Hello! Today I have another post of our New Hampshire Vacation. In my last travel post I talked all about our visit to Arethusa Falls. Well the Arethusa Falls trail is actually a five mile loop that also connects to the Frankenstein Cliff Trail. After our long, vigorous hike to see Arethusa Falls, we decided we didn't want to go back the same way we came up because we wanted to see something different, so we took the Frankenstein Cliff Trail back down. BIG MISTAKE. Now, on the map this trail looks short, and it is described as a 'moderate, well-marked trail', I beg to differ! This was probably the most difficult hiking trail I have ever taken in my life and we were completely unprepared for it. Now, I'm over fifty, but I'm in good shape and walk constantly with my job, my husband is an older athlete and he is in great shape, and I had my two twenty-something 'boys' with me who are also in good shape, and I think we were all frustrated with this trail at some point.
The first picture below shows the rugged sign of the trail and the miles. What I didn't know when we started the walking the trail was that Frankenstein Cliff is a 2500 foot sheer face of rock and the path (if you can call it that), gains about 1400 feet of rugged elevation and takes about three hours to walk. I thought it would take about 20 minutes, so we had no water, no walking sticks, compass, or anything else a smart, well-prepared hiker would have. We did see a sign like the one pictured below which added to my worries as we entered the dark, endless, lonely forest.
In the picture below you can see my son standing at the top of the trail. I don't have a lot of pictures of the actual hike, because I was too busy trying to climb and not stumble to take photographs, but the trail is very steep, and filled with either a lot of small jagged rocks like in the picture below, or tree limbs, steep climbs, and lots of mud and water. There are also a couple of little brooks you have to cross over by stepping or jumping on stones. (If you click on the Frankenstein Trail link above, you can see more examples of the ruggedness of this trail).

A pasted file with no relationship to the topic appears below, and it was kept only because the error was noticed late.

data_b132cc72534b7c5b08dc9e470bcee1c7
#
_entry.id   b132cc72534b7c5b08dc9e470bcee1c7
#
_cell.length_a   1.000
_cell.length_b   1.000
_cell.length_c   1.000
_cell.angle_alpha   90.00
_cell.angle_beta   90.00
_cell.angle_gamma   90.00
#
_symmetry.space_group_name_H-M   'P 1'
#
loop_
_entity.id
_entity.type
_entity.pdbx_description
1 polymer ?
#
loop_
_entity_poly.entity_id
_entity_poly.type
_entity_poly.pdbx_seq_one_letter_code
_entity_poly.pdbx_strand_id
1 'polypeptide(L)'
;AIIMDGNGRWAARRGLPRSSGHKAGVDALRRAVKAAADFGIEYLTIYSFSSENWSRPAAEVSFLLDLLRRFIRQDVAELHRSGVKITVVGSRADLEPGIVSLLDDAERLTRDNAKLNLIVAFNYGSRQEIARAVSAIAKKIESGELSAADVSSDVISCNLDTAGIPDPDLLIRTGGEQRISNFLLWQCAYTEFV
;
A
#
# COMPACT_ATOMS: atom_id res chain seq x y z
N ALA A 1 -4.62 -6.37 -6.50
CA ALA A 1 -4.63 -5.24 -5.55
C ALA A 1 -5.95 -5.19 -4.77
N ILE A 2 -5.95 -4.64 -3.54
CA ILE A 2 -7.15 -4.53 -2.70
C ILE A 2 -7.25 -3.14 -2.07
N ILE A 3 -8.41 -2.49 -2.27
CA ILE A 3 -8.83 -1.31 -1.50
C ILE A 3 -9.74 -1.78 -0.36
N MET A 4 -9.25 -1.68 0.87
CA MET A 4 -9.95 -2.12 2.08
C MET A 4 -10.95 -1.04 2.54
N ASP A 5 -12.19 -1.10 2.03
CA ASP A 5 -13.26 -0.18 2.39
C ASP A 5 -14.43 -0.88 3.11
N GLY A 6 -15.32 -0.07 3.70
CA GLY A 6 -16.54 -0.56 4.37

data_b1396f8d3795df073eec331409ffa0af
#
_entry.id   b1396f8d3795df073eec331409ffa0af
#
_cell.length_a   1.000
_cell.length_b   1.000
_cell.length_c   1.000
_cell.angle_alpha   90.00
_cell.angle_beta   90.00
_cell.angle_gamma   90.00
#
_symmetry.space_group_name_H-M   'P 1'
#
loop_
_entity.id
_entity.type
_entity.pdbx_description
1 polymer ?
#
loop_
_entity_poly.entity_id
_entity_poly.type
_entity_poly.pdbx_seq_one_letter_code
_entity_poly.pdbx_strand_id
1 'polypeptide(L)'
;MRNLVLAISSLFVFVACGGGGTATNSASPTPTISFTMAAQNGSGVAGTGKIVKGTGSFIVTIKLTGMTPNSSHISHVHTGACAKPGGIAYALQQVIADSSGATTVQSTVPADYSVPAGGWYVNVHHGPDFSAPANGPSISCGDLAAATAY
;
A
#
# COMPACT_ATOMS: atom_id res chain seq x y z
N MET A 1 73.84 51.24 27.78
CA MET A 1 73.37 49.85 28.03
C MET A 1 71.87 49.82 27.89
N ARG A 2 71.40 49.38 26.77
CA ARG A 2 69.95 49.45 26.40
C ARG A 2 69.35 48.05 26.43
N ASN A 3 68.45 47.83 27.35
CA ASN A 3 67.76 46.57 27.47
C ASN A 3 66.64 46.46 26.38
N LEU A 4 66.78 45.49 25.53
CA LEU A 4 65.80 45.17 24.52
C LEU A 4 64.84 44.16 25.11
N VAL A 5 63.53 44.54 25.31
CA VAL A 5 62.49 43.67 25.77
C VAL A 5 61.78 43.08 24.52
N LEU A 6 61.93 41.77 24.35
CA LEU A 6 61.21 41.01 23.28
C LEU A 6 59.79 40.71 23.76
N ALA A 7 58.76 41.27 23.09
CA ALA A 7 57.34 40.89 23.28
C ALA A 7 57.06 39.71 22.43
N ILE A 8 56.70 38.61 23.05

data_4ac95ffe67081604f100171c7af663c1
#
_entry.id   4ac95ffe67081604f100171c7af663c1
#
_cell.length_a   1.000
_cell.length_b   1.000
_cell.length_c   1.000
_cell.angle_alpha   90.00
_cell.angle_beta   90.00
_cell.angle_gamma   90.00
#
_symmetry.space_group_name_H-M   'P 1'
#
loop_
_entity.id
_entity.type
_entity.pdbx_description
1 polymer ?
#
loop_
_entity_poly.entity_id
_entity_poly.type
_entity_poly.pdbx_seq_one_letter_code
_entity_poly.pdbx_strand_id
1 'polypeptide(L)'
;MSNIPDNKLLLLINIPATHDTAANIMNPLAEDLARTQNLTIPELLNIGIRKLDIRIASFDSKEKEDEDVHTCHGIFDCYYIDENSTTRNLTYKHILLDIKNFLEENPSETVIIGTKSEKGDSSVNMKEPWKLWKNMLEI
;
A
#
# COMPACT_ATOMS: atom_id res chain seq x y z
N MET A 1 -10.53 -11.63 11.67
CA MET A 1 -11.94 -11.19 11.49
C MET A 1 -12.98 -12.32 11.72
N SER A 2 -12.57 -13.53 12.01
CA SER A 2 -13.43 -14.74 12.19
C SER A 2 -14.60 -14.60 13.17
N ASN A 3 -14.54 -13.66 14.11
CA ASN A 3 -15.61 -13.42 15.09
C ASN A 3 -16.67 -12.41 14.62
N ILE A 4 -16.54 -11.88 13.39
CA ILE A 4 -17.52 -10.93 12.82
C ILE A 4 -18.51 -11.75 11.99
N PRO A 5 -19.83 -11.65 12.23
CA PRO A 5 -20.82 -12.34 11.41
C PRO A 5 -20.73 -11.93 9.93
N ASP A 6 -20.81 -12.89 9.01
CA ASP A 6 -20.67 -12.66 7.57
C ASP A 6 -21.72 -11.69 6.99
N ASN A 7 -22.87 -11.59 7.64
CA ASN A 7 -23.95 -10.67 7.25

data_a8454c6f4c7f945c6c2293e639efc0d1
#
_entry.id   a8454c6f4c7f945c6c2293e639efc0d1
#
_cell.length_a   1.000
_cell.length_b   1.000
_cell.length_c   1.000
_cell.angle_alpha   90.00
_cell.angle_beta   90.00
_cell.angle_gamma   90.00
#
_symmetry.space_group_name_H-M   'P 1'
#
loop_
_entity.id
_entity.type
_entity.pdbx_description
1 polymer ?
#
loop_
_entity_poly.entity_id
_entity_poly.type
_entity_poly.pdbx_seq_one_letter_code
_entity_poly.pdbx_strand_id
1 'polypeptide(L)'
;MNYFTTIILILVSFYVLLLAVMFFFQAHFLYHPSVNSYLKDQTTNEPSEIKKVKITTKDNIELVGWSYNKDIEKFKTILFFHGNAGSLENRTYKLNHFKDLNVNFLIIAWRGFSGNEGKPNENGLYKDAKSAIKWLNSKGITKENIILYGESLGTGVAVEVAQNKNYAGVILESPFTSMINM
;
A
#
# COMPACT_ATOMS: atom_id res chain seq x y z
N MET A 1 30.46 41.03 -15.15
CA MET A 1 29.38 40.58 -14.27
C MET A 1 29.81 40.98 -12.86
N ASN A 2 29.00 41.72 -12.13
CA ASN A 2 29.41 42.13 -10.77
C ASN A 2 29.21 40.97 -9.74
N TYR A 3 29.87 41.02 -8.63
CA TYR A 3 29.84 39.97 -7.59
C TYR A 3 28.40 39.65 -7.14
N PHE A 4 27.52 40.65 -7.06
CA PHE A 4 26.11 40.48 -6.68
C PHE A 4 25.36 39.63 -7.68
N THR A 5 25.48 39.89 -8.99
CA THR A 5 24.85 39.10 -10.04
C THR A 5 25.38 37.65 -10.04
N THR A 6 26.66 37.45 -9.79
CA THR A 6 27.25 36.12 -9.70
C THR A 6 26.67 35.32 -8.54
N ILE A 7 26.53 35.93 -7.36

It can be a scary experience because there aren't a lot of people on this trail. In fact, in the three or four hours we hiked, I think I saw only four other groups of hikers, which is really small considering we were there during prime tourist season and a lot of other places we visited were filled with people. I think they must have known how hard this hike was and avoided it.
Besides the worries of running into a bear, we also worried about getting lost. Because the trail was so rugged, there were many times that we questioned whether we were going in the right direction. The only markings were an occasional blue paint splatter on a tree or a rock, that sometimes turned to a yellow marking for a different trail. If we didn't see a blue paint splatter for awhile, we would always start to worry, but then we would breathe a sigh of relief when we did see a marking for we knew we were safe.
The trail seemed endless to me. Every time I thought we were near the end, we'd go back up again, then we'd start to climb down, then suddenly we were climbing steep rocks and clinging to tree limbs and pulling ourselves back up. and many times we'd reach a point where we would look at a nearly impassable rock formation and see the blue paint splattered on a rock on the other side and we would say 'THEY EXPECT US TO CROSS THAT!'. I think we had all fallen, stumbled, and struggled at some point on the trail. At one difficult, slippery spot in the trail, I needed my husband's help to get down a cliff, and he had to pick me up and set me at the base and I finally just burst out laughing (because I was near tears by then) and said 'What are we doing? Two people, in their fifties, climbing up a mountain with no hiking gear, water, or anything? Are we crazy?'. Have you ever been in such a difficult situation that you felt like crying, but just ended up laughing, because it was so insane? That was the moment for me.
HOWEVER, once we started to reach the summit, a glimmer of hope would arise, because we knew we were not only at the half way point, but we would start to see inspiring views through the dense forest like the one my husband is pictured in below.
Now your probably wondering why this trail is called 'Frankenstein Cliff'. My husband theorized that it was because the cliff looked like the face of Frankenstein, but I couldn't see a face of anything in the rock, so I doubted that theory. Then my son said halfway through the trail 'I know why they call this Frankenstein Cliff Trail.....because it's a monster of a trail'. That made the most sense to me, so that is what I assumed was the reason for the name. However, upon getting home and doing some research, we discovered that the trail is named for a German artist who has nothing to do with the monster Frankenstein. I like my son's theory better....Frankenstein Trail IS a monster of a trail. If you decide to hike it, be more well prepared than we were. Wear appropriate clothing, take plenty of food and water, walking sticks, even a rope would be beneficial, and be sure to take a compass in case you get lost.
After that tiring hike, we decided to just sit in the comfort of our car, and drive the beautiful scenic routes of the White Mountain Forest, stopping to take a few pictures along the way. Enjoy these lovely scenes of God's Beautiful Creation below.